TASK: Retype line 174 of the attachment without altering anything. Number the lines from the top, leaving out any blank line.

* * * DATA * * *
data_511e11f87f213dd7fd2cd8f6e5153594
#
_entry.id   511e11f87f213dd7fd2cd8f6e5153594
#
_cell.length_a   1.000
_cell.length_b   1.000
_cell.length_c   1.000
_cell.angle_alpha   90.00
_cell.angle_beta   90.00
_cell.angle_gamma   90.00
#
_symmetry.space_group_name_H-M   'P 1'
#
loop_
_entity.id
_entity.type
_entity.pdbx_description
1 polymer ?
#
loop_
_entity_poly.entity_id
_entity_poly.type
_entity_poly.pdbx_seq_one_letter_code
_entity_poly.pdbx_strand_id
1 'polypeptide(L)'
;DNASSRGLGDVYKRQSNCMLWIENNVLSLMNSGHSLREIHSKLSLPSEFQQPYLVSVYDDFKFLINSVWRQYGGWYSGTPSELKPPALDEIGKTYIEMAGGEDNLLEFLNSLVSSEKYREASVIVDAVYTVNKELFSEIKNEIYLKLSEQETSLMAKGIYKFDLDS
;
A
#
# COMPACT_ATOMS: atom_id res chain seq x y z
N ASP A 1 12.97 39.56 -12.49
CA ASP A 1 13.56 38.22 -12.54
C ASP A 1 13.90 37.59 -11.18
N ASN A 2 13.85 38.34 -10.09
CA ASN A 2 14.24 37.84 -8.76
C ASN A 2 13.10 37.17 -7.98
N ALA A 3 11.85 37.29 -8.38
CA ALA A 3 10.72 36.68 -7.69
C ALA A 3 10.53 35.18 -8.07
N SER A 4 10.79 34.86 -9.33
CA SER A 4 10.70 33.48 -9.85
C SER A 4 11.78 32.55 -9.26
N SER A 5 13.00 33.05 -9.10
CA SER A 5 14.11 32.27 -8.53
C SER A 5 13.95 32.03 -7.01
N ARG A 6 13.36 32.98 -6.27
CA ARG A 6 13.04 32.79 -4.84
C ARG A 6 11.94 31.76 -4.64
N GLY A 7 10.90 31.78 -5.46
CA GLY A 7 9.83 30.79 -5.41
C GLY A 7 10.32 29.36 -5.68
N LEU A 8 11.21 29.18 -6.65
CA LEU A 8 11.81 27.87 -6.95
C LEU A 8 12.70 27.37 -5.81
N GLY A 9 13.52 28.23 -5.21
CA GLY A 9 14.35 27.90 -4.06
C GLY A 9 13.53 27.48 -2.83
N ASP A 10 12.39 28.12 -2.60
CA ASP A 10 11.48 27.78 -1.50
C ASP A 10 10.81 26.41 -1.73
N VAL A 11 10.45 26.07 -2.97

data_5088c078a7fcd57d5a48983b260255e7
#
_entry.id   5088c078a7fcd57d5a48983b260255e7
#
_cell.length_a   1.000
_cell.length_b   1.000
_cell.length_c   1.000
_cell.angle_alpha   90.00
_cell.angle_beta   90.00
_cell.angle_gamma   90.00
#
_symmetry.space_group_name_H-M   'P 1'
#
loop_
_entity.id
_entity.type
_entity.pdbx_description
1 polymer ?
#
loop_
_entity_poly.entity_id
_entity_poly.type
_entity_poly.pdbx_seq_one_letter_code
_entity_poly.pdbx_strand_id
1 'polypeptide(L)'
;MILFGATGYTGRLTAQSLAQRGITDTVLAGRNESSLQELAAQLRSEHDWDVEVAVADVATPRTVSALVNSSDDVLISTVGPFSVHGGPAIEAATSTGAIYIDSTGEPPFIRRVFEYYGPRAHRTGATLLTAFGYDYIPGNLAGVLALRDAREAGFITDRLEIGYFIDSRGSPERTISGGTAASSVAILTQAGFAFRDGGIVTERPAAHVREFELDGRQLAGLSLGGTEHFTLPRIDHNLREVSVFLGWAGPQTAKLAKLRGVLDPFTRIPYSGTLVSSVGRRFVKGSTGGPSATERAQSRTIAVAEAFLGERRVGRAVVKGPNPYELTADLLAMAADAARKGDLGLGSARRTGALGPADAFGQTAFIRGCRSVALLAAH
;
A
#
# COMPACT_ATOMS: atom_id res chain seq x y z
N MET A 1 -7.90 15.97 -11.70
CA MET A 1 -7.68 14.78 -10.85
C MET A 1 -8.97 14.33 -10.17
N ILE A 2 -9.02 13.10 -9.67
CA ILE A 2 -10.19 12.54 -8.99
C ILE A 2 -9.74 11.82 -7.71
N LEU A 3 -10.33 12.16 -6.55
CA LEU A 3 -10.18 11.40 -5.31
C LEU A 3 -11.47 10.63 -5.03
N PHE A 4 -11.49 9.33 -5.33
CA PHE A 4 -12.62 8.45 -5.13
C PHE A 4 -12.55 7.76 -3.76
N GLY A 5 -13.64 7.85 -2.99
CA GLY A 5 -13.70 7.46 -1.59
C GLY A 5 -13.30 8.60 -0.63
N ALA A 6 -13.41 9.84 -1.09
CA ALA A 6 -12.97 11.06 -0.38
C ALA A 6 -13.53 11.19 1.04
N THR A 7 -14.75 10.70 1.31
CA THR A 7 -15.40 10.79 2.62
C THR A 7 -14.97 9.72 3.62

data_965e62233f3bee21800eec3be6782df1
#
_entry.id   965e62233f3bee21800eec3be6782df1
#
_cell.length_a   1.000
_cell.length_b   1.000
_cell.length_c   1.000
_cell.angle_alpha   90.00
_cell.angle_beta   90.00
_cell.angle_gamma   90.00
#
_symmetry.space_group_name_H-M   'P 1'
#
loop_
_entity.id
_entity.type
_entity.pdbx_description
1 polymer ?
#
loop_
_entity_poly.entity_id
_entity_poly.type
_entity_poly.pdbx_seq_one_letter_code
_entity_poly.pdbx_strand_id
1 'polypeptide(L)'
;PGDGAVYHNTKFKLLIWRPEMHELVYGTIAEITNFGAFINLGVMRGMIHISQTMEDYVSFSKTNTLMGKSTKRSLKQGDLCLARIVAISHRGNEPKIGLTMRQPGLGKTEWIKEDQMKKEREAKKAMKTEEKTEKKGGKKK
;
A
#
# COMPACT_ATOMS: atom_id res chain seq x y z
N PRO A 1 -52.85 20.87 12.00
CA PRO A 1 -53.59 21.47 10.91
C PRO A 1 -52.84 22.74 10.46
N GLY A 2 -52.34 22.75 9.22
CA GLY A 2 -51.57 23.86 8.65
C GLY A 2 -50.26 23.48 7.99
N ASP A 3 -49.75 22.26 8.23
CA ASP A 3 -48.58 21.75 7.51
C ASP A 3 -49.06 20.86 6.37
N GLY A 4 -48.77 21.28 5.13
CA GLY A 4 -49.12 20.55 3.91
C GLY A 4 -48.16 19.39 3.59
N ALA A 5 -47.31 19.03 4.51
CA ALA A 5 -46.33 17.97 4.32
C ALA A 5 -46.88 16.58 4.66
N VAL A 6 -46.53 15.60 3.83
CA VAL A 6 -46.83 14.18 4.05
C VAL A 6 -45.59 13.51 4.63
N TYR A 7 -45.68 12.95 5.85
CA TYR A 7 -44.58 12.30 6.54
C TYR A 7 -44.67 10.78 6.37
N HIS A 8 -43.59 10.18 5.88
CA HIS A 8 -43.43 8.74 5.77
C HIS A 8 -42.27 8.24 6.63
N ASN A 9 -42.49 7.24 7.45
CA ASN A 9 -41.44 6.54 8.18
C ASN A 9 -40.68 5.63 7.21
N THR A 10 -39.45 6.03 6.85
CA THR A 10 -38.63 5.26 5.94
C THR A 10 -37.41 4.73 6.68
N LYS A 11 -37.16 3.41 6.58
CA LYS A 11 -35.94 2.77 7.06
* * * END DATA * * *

CA LYS A 11 -35.94 2.77 7.06